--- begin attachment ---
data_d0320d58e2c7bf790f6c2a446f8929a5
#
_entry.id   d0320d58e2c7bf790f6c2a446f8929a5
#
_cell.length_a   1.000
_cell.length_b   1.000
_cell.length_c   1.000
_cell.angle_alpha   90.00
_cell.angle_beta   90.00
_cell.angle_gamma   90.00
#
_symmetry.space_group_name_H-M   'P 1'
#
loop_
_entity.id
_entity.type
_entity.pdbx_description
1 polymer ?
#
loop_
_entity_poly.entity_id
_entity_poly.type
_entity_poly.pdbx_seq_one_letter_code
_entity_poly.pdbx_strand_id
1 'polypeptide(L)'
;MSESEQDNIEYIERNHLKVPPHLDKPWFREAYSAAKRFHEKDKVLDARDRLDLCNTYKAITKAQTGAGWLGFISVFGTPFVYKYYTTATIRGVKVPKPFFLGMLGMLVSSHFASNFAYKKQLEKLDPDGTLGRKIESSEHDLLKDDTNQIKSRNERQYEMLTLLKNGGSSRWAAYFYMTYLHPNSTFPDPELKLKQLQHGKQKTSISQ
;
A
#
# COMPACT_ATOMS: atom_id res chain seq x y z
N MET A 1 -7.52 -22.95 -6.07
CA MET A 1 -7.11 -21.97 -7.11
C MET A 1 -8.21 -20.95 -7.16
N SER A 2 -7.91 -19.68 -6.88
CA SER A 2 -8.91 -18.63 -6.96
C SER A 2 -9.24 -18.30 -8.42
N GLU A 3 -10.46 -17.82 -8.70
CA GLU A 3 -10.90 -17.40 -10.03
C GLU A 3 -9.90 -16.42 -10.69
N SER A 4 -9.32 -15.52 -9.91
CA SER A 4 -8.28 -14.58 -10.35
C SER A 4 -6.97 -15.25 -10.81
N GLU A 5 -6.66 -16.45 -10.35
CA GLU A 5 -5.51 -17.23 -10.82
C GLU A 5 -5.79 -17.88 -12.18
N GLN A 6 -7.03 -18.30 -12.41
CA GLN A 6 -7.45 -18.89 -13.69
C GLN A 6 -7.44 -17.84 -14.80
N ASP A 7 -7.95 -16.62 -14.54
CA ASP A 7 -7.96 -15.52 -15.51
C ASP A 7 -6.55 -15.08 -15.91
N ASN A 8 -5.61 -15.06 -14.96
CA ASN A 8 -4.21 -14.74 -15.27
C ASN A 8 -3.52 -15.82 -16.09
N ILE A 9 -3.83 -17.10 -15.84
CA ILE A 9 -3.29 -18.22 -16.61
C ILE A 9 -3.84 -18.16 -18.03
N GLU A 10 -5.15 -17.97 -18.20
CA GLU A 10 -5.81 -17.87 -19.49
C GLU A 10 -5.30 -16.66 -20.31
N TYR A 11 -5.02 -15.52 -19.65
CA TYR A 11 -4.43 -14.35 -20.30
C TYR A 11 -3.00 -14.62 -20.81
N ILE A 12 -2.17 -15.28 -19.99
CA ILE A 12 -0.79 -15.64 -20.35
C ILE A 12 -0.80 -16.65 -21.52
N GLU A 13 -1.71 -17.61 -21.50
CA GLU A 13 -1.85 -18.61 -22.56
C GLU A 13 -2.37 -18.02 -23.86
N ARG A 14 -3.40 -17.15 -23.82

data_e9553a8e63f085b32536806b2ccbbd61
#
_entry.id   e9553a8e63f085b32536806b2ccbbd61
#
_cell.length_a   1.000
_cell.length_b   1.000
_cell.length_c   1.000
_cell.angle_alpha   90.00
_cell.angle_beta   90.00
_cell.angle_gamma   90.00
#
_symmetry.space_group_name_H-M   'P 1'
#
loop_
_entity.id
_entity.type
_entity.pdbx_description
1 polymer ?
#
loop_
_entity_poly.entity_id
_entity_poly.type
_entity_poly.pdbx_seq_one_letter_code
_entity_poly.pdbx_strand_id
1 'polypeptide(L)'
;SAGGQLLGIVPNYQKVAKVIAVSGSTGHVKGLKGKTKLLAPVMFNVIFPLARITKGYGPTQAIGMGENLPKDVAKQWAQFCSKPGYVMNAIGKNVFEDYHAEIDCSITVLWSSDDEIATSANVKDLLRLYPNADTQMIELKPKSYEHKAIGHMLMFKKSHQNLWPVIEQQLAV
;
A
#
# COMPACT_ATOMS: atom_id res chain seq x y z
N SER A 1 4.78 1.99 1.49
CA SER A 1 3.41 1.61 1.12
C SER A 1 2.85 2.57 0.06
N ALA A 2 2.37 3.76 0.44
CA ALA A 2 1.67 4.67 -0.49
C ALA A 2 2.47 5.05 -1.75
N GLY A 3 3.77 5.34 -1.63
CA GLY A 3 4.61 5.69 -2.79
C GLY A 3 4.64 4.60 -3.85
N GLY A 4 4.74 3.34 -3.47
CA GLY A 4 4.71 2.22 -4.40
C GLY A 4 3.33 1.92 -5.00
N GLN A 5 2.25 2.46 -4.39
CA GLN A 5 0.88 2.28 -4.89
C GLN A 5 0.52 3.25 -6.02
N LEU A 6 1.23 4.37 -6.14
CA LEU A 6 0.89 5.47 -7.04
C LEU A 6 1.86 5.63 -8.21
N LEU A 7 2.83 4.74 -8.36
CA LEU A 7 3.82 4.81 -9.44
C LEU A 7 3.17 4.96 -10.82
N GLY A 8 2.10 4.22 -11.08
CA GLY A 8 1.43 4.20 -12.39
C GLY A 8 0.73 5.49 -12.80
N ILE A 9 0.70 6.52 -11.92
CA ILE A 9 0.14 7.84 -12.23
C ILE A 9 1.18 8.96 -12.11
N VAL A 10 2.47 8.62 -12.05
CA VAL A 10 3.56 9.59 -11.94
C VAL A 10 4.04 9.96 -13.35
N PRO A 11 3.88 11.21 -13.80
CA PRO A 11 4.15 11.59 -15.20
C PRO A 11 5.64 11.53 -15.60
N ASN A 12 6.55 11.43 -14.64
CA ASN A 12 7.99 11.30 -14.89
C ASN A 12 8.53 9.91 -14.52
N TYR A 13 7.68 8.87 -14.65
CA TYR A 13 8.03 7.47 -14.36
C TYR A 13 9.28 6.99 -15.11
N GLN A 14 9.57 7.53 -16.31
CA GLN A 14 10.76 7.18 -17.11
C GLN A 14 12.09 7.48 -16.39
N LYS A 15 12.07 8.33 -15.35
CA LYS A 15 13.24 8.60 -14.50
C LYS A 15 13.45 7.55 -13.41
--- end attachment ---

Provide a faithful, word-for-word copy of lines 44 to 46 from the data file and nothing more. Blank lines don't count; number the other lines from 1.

CA GLU A 5 -5.51 -17.23 -10.82
C GLU A 5 -5.79 -17.88 -12.18
N GLN A 6 -7.03 -18.30 -12.41